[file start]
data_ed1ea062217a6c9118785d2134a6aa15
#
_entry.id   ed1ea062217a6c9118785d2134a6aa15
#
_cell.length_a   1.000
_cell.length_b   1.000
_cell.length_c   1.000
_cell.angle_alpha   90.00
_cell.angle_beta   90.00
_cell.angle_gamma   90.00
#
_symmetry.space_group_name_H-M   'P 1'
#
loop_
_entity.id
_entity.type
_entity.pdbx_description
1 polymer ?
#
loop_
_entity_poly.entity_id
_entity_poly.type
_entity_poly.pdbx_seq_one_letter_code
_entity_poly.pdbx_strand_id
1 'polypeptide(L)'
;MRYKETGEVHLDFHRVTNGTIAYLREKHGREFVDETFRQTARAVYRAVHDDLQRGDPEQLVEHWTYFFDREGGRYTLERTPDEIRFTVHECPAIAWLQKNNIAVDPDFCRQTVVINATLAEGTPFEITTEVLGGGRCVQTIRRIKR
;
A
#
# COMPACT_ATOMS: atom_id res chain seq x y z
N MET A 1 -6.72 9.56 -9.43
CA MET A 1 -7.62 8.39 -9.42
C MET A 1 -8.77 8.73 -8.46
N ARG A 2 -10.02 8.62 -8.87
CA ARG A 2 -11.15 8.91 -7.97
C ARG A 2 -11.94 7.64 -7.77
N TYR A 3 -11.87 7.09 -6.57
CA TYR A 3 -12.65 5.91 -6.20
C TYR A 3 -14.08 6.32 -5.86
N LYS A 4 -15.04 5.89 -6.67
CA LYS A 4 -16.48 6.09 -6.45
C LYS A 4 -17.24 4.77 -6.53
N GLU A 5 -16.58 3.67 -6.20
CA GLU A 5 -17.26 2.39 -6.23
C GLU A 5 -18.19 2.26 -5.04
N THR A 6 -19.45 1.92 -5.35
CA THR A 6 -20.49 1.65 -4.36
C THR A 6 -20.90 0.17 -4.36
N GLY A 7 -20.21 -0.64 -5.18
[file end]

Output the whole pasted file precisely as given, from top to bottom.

data_ed1ea062217a6c9118785d2134a6aa15
#
_entry.id   ed1ea062217a6c9118785d2134a6aa15
#
_cell.length_a   1.000
_cell.length_b   1.000
_cell.length_c   1.000
_cell.angle_alpha   90.00
_cell.angle_beta   90.00
_cell.angle_gamma   90.00
#
_symmetry.space_group_name_H-M   'P 1'
#
loop_
_entity.id
_entity.type
_entity.pdbx_description
1 polymer ?
#
loop_
_entity_poly.entity_id
_entity_poly.type
_entity_poly.pdbx_seq_one_letter_code
_entity_poly.pdbx_strand_id
1 'polypeptide(L)'
;MRYKETGEVHLDFHRVTNGTIAYLREKHGREFVDETFRQTARAVYRAVHDDLQRGDPEQLVEHWTYFFDREGGRYTLERTPDEIRFTVHECPAIAWLQKNNIAVDPDFCRQTVVINATLAEGTPFEITTEVLGGGRCVQTIRRIKR
;
A
#
# COMPACT_ATOMS: atom_id res chain seq x y z
N MET A 1 -6.72 9.56 -9.43
CA MET A 1 -7.62 8.39 -9.42
C MET A 1 -8.77 8.73 -8.46
N ARG A 2 -10.02 8.62 -8.87
CA ARG A 2 -11.15 8.91 -7.97
C ARG A 2 -11.94 7.64 -7.77
N TYR A 3 -11.87 7.09 -6.57
CA TYR A 3 -12.65 5.91 -6.20
C TYR A 3 -14.08 6.32 -5.86
N LYS A 4 -15.04 5.89 -6.67
CA LYS A 4 -16.48 6.09 -6.45
C LYS A 4 -17.24 4.77 -6.53
N GLU A 5 -16.58 3.67 -6.20
CA GLU A 5 -17.26 2.39 -6.23
C GLU A 5 -18.19 2.26 -5.04
N THR A 6 -19.45 1.92 -5.35
CA THR A 6 -20.49 1.65 -4.36
C THR A 6 -20.90 0.17 -4.36
N GLY A 7 -20.21 -0.64 -5.18